Scottish cricket was given a welcome financial boost with a new three-year sponsorship deal from Lloyds TSB Scotland, which will net the sport £300,000.
Rahul Dravid and Craig Wright help announce the new deal
The deal will cover the Scottish national side, Scottish Saltires, who are enjoying their first season in the National League Division Two, and the women's and youth's game.
The Saltires, who have surprised many by winning three of their 11 matches in the NCL2, agreed a £25,000 shirt sponsorship deal in May.
And a consortium of businessmen have collaborated to fund the package for Indian star batsman Rahul Dravid to play for the Scots this season.
The new money will help the part-timers in their bid to compete with their professional opponents and help Scotland on the road to playing one-day internationals.
"We're a small country and, although we have some 10,000 people playing cricket, there is only a small base playing at the level we need to select from," Gwynne Jones, chief executive of Scottish Cricket told BBC Scotland.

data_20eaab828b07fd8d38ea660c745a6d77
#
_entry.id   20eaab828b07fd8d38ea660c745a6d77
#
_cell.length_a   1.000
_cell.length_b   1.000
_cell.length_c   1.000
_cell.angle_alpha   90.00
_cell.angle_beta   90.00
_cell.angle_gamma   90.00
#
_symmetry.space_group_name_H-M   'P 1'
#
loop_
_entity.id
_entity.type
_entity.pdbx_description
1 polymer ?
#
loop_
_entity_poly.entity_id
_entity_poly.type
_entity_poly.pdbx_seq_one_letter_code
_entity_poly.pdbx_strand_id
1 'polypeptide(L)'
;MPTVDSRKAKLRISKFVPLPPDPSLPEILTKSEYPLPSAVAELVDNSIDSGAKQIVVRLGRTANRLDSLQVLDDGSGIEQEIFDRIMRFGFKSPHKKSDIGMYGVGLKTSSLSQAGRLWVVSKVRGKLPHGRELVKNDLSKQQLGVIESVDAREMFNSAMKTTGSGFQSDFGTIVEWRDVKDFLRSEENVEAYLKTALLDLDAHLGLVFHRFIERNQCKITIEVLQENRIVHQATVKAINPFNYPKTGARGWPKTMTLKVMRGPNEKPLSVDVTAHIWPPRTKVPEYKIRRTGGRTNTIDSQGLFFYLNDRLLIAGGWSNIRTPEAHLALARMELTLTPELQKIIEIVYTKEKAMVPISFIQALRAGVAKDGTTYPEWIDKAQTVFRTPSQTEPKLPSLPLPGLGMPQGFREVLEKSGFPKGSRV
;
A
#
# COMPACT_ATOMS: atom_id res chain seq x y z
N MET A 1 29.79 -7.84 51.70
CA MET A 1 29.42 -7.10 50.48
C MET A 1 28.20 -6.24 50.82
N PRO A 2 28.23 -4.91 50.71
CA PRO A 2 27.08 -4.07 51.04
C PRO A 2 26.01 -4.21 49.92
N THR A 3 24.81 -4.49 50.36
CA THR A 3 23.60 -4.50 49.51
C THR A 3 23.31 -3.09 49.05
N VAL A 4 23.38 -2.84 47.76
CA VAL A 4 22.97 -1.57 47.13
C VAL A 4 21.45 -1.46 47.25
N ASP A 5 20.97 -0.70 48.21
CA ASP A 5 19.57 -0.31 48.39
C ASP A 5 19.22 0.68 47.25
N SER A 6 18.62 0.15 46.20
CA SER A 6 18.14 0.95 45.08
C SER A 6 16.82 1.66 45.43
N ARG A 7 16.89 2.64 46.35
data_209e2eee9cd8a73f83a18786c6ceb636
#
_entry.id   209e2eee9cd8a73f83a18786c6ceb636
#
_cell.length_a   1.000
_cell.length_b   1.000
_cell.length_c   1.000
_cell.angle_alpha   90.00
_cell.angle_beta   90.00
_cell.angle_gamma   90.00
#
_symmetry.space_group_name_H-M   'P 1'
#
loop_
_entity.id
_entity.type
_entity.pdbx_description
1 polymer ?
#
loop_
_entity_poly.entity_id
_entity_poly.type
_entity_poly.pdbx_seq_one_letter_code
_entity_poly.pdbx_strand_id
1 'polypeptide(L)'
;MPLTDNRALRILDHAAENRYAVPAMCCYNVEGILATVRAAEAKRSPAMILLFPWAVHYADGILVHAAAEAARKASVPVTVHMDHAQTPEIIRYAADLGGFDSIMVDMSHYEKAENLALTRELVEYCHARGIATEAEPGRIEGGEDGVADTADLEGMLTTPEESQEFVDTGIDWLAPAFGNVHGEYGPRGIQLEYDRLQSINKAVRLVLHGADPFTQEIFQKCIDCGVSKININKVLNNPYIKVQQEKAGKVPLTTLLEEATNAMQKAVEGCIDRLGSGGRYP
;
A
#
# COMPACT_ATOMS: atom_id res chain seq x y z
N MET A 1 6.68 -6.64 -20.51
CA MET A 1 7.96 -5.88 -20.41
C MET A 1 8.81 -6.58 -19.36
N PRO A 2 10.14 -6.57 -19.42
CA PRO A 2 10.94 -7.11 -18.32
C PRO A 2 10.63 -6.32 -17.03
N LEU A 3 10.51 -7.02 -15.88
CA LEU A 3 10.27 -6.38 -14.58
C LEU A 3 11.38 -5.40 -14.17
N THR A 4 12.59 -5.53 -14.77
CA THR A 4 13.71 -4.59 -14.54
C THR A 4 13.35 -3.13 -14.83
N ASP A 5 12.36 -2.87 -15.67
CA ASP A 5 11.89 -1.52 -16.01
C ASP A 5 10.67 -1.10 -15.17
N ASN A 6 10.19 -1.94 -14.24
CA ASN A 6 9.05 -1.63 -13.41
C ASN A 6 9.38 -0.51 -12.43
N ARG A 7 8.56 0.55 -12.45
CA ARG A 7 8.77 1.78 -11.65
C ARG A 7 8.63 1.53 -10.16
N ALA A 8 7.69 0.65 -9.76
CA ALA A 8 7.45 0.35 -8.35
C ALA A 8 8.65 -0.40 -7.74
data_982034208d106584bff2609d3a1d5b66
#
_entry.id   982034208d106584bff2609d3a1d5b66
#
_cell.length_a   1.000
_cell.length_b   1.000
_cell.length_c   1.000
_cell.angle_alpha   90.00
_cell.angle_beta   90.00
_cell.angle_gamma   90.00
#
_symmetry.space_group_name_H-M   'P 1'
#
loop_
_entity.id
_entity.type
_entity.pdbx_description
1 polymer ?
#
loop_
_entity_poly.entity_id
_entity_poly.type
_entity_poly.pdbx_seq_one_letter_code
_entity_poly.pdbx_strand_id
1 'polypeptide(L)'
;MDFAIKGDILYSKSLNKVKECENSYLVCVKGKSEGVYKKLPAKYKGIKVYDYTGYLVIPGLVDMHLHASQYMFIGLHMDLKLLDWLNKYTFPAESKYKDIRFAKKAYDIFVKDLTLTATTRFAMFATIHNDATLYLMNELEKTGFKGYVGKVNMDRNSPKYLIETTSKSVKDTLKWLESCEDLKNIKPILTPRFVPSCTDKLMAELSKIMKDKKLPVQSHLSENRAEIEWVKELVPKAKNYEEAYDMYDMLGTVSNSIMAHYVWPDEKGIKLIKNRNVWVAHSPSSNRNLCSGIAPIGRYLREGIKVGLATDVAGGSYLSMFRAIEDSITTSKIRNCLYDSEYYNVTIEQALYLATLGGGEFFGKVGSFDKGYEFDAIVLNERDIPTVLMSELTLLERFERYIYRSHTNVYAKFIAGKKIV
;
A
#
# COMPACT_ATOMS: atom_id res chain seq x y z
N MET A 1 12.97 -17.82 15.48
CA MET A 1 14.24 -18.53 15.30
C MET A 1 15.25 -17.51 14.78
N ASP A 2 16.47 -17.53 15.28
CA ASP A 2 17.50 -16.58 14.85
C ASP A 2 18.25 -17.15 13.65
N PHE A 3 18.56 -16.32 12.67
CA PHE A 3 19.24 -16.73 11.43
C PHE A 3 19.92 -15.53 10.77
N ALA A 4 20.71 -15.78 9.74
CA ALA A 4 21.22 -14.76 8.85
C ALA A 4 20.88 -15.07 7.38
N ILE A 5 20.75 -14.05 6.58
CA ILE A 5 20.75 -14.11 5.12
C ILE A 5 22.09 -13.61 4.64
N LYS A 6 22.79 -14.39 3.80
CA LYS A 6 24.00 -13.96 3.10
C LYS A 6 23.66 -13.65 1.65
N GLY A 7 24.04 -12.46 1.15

"We need to put in place new structures, so we have real competition for national places."
Scotland were disappointed not to reach the last World Cup and are pinning their hopes on reaching the 2007 event in the Caribbean.
"The ICC have 84 countries playing cricket and right now we're ranked 15, which is just outside World Cup qualifying," Jones continued.
"14 teams will play at the next World Cup and qualifying is in 2005, so we have to get there."
Saltires skipper Craig Wright, added: " I would hope that this new financial support will accelerate the opportunity for us to professionalise the squad in order that we can be as competitive as possible."
Scotland's women cricketers go to Holland on World Cup qualifying next week and team-member Linda Spence hopes more youngsters can follow in her footsteps.
"Girls are playing in mixed teams at school up until the age of 13 or 14 then it all falls apart," Spence said.
"Hopefully, we can devote more resources towards developing women's cricket in schools and clubs and raise the profile of the game."